A version of this post originally appeared on September 20, 2019, in “Eat, Drink, Watch” — the weekly newsletter for people who want to order takeout and watch TV. Browse the archives and subscribe now.
I’ve got notes on one of the most surprising documentary releases of the year, plus a roundup of the week’s food-related entertainment news. Up first, the movie:
A Super Size Me sequel that probably should have stayed in the vaults
The biggest surprise about Super Size Me 2: Holy Chicken!, a feature-length follow-up to Morgan Spurlock’s hit 2004 fast-food documentary, is that it was ever released in the first place.
The movie was filmed three years ago, and premiered to mostly positive reviews at the Toronto International Film Festival in 2017. But shortly after signing a distribution deal with YouTube Red, Spurlock dropped a bombshell confession outlining his history of sexual misconduct. The statement noted a decades-old rape allegation, numerous acts of cheating on his partners, and a sexual harassment claim involving a young woman who worked for the filmmaker at his production company, Warrior Poets, that was settled out of court. Spurlock completely disappeared from the public eye after his confession, and YouTube Red dropped the movie. For over a year, Super Size Me 2 seemed all but dead until distributor Samuel Goldwyn Films made a surprise announcement over the summer that it was going to release the film.
The film, released last week in select theaters and as a video-on-demand, makes no mention of Spurlock’s confession or anything that happened since its festival debut. Instead, this is the same documentary that appeared at TIFF two years ago: A lively tale of Spurlock’s attempt to raise a flock of poultry and open a tongue-in-cheek fried chicken sandwich restaurant in Columbus, Ohio.
By far, the most enlightening and entertaining parts of the film are Spurlock’s meetings with various brand consultants and commercial food experts who break down the psychology of the “health halo” that all the big chains are obsessed with right now — a magic combination of trendy ingredients and packaging that make junk food appear healthy in the eyes of many consumers. Super Size Me 2 also clearly presents the issues that small chicken farmers face as a result of the “tournament system,” where poultry payouts from companies like Tyson are determined by an ever-changing ranking of chicken coops (an episode of Netflix’s excellent docuseries Rotten also explored this seemingly-corrupt system in much more vivid detail).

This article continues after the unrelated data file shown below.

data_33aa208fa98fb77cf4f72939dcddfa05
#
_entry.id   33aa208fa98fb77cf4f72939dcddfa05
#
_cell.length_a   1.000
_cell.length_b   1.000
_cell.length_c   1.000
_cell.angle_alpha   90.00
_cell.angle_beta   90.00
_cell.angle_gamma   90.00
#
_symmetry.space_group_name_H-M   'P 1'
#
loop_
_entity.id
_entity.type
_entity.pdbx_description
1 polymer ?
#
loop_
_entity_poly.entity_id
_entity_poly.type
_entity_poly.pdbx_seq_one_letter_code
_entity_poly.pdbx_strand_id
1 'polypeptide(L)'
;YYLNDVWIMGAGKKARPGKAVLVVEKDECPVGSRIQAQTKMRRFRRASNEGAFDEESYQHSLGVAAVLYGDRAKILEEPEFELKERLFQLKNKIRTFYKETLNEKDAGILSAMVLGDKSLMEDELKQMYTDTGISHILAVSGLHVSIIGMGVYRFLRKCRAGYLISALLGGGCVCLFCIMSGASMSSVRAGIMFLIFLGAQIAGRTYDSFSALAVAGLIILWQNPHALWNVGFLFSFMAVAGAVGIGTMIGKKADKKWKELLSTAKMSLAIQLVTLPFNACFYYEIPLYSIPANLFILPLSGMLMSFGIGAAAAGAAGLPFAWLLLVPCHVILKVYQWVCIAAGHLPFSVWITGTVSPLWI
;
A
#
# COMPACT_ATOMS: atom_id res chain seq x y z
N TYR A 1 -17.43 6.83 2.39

The film culminates in the well-publicized opening of Spurlock’s fast-food restaurant, Holy Chicken, with the documentarian shaking hands, posing for photos, and ringing up customers who all seem starstruck by the filmmaker. At the end of the doc, Suplock mentions that he’s received calls from potential investors with franchise offers. But as it turns out, Holy Chicken was just a four-day pop-up, and, aside from a similarly temporary run in Manhattan this month, there have been no announcements about plans to open any future iterations of the restaurant.
While promoting the new film, Spurlock has been candid about his past behavior and how his confession completely torpedoed the film’s original release (it also prompted most of the Warrior Poets staff to quit). It sounds like the filmmaker, now 600+ days sober, is trying to make amends. But there’s still something unsettling about Super Size Me 2 itself not addressing his sexual misconduct and the fallout that resulted from it, because the film itself is as much about Spurlock as it is about the poultry industry — the word “me” is even in the damn title of the movie.
Everyone knows Spurlock as the guy who became famous for eating nothing but McDonald’s for a month — even the farmers who he’s trying to buy chicken from. The movie includes several scenes filmed at the Warrior Poets office, and the whole movie is framed around the idea that Spurlock is such a charismatic showman that he’s going to shake up the fast-food industry with yet another clever stunt. It’s clear, while watching the movie, that Spurlock is operating from a position of power. But as we know, behind the scenes, he was abusing that power. For this reason, it’s particularly unnerving to hear Spurlock tell the camera early in the film, “Now, if I’ve learned anything out of making a career out of questionable life choices, it’s that sometimes the only way to find the truth and solve a problem is to become a part of that problem.”
During an interview with Business Insider this month, Spurlock said that it was “impossible” to edit himself out of the documentary because, “You’re following me for the whole movie.” My hunch is that if Spurlock — an award-winning filmmaker with dozens of movie credits to his name — really wanted to, he could have at least made some changes to place more emphasis on the people who work in the chicken industry, and found some way to address the recent developments in his life. But by ignoring the controversy altogether, the documentary feels less like a food world exposé from the vaults, and more like a bizarre attempt at brand rehabilitation for Morgan Spurlock in the post-#MeToo era.
In other entertainment news…
Have a great weekend everyone, and if you’re looking for something to do with those late summer tomatoes, I highly recommend checking out this savory tart recipe from East Hampton’s most famous chef, Ina Garten.